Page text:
Amazon's threat of buying sports rights should freak out traditional media companies

  • Amazon has placed a first-round bid for Disney's 22 regional sports networks.
  • Amazon's presence could scare traditional media players like Fox into making a more aggressive bid.
  • Disney's best strategy may be to keep Amazon around as a bidder while not ultimately selling the channels to the company.
Robert Iger, chief executive officer of the Walt Disney Co., arrives for a morning session at the Allen & Co. Media and Technology Conference in Sun Valley, Idaho, U.S., on Thursday, July 12, 2018. 
David Paul Morris | Bloomberg | Getty Images
Robert Iger, chief executive officer of the Walt Disney Co., arrives for a morning session at the Allen & Co. Media and Technology Conference in Sun Valley, Idaho, U.S., on Thursday, July 12, 2018. 

Amazon CEO Jeff Bezos may have given Disney CEO Bob Iger an early Christmas present this year. But if Iger accepts it, he could be paving the way for the demise of traditional cable TV networks, including Disney's own ESPN.

Amazon has placed a first-round bid for Disney's 22 regional sports networks, sources familiar with the matter told CNBC's David Faber on Tuesday.

Disney is being forced to divest the 22 networks as part of its larger $71.3 billion deal for Fox assets. They include the YES Network, which broadcasts New York Yankees games, plus other networks that show live regional games from a variety of professional leagues, including Major League Baseball, the National Basketball Association and the National Hockey League

The threat of Amazon buying sports rights — even a declining business like regional sports networks — should scare traditional media companies that are banking on owning must-see live content to stay alive in an on-demand world.

In Disney's case, Amazon's interest is a double-edged sword.

On the plus side, a competitive bidding situation could push up the sale price, which could top $20 billion. Other first-round bidders include a bunch of private equity firms and two broadcast-TV companies, Tegna and Sinclair, CNBC reported.

But they don't have the balance sheets to reasonably compete with a big traditional media player like Fox. The slimmer "New Fox" needs live TV, including sports, to stay relevant. That's one reason why it's the favorite to buy back the 22 networks, as sources familiar with the matter told CNBC last month. Fox CEO Lachlan Murdoch confirmed at the Dealbook conference earlier this month that his company has an interest in buying back the networks, even though sources told CNBC that Fox didn't submit a first-round bid.

Amazon's interest could drive the price for Fox up, helping Disney get the maximum value from the assets it has to divest.

On the other hand, despite all the chatter around Disney+, Disney is still very much a traditional media company, and its largest media asset by revenue is ESPN. Owning sports rights is critical to ESPN's long-term success.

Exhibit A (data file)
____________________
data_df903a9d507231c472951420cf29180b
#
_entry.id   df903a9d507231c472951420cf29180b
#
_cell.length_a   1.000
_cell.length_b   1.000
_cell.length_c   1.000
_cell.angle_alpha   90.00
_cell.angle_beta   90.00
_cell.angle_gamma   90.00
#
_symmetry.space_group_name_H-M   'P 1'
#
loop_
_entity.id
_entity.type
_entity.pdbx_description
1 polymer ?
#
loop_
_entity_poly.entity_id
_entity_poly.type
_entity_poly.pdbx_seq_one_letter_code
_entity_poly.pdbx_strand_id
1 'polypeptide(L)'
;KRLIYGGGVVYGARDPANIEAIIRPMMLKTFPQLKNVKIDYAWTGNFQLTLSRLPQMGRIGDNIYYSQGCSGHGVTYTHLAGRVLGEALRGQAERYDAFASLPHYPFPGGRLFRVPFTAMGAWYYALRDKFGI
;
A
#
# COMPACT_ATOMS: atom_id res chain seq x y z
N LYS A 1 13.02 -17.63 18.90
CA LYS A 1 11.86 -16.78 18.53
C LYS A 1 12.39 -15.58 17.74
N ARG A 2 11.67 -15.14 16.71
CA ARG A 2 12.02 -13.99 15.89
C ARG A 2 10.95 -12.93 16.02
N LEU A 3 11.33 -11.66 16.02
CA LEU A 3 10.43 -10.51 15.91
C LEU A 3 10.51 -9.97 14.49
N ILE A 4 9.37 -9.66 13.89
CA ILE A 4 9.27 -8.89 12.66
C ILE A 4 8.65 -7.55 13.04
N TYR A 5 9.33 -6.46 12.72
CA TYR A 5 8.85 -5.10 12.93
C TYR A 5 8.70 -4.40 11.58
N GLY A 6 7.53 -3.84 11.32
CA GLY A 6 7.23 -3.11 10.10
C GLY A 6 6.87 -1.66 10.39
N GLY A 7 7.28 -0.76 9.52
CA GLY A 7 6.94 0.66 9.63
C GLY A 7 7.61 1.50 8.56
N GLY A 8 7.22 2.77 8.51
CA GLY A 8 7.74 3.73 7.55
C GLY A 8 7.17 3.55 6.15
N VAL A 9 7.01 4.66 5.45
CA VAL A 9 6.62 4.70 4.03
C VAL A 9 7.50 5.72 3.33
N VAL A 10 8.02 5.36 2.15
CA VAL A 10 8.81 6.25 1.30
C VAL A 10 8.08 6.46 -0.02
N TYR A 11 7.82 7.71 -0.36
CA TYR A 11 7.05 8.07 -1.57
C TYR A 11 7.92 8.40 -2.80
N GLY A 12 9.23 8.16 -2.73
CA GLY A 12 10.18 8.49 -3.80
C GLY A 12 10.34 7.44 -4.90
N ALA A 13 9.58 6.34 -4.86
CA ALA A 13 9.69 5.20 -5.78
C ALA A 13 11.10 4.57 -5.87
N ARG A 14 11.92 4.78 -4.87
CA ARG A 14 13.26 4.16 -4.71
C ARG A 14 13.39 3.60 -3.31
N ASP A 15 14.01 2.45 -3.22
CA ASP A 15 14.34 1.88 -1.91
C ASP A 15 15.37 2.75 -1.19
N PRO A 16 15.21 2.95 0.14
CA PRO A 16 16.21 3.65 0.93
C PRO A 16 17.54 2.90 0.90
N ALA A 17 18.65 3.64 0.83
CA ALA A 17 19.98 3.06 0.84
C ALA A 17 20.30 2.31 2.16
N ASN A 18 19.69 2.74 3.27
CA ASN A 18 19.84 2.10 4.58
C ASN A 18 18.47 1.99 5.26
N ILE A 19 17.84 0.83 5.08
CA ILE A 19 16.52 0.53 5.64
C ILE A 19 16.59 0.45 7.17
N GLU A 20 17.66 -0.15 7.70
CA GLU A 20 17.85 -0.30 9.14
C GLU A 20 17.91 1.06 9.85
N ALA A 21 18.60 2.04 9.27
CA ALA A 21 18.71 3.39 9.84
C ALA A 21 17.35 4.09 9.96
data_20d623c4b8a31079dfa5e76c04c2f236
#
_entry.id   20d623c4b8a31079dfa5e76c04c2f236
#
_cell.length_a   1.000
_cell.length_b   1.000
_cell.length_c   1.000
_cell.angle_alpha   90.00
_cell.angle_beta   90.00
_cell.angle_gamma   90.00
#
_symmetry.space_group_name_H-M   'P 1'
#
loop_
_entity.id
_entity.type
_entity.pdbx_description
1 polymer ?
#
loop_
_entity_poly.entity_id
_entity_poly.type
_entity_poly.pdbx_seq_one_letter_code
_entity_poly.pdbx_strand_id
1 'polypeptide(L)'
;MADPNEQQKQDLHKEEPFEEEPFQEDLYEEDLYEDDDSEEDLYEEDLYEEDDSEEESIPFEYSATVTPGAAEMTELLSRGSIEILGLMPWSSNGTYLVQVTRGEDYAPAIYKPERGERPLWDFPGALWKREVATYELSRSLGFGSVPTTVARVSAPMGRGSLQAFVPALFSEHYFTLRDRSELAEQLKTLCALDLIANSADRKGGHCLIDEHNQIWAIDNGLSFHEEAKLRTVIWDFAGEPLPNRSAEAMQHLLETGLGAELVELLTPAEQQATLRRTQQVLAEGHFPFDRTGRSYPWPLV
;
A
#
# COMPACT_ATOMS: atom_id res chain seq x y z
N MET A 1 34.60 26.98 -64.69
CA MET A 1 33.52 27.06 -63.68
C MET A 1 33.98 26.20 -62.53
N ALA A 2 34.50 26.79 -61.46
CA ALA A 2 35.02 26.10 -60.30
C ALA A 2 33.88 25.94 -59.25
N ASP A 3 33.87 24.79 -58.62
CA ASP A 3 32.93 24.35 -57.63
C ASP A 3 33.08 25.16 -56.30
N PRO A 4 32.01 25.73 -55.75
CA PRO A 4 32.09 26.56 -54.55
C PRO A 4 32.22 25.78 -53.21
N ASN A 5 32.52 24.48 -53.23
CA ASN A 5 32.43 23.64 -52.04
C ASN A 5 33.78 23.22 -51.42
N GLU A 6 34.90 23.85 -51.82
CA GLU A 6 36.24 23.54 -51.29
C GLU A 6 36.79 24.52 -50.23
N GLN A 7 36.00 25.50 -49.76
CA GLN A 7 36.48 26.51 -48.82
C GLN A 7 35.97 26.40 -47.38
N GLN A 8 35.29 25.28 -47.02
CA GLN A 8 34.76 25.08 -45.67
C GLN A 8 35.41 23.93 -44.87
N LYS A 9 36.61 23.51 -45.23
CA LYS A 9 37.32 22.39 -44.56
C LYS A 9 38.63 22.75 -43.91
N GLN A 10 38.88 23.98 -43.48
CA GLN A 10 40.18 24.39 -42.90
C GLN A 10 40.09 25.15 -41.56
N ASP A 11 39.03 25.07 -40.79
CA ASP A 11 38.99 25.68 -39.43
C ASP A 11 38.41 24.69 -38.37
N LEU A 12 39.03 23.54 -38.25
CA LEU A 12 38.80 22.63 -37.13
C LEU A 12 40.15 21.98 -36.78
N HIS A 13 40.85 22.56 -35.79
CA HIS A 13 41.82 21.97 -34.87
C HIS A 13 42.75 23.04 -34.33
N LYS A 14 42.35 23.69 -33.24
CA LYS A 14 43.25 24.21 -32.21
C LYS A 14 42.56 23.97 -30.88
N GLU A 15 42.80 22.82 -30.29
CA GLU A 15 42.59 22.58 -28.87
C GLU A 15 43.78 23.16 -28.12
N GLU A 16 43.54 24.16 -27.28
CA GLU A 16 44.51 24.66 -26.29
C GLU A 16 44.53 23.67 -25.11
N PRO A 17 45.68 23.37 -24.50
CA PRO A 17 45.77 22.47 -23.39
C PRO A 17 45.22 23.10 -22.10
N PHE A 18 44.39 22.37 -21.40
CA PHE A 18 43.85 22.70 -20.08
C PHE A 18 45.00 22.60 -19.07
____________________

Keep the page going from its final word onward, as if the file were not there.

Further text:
Selling sports rights to a giant like Amazon, with a market capitalization of more than $700 billion, could spur other technology giants like Apple, Google and Facebook to bid on sports rights to stay competitive.

Opening the floodgates?

The sports rights for the big professional leagues are locked up through 2020. Traditional media players such as Disney, CBS, Comcast's NBC and AT&T's DirecTV and Time Warner dominate the landscape.

When current rights deals expire, tech giants could conceivably outbid the traditional media players for exclusive or digital-only rights, assuming the leagues themselves are willing to abandon traditional partners.

Amazon almost certainly doesn't want to be in the long-term business of running cable networks with declining programming fee growth. But Amazon could buy the networks and then simply phase them out over time, according to BTIG analyst Rich Greenfield. Amazon could then offer the games "exclusively available to Amazon Prime subscribers or offer it is an add-on Amazon Channel," Greenfield wrote in a note to clients last month.

If packaged with Amazon Prime, broadcasting regional games exclusively could help persuade customers to keep subscribing to the service. Further, it increases digital advertising opportunities for Amazon, which is growing its market share against Facebook and Google. Perhaps most importantly, it brings even more people into the Amazon tent, exposing them to all of the products and services Amazon offers.

Disney's best long-term strategic move could be to keep Amazon around as a bidder, only to use them as a threat to get more money for the networks. Amazon's presence could be a weapon for Iger if Fox or others believe keeping tech giants out of the live sports business is crucial for survival.

"Sports is also the only content that is holding its audience viewership-wise and in turn supporting the $70 billion TV ad industry," Greenfield wrote.

Second-round bids for the networks are due before the end of the year, sources told CNBC. Whether or not Amazon puts in a godfather offer for the channels could be the biggest story in media as 2019 kicks off.

Disclosure: Comcast is the owner of NBCUniversal, parent company of CNBC and CNBC.com.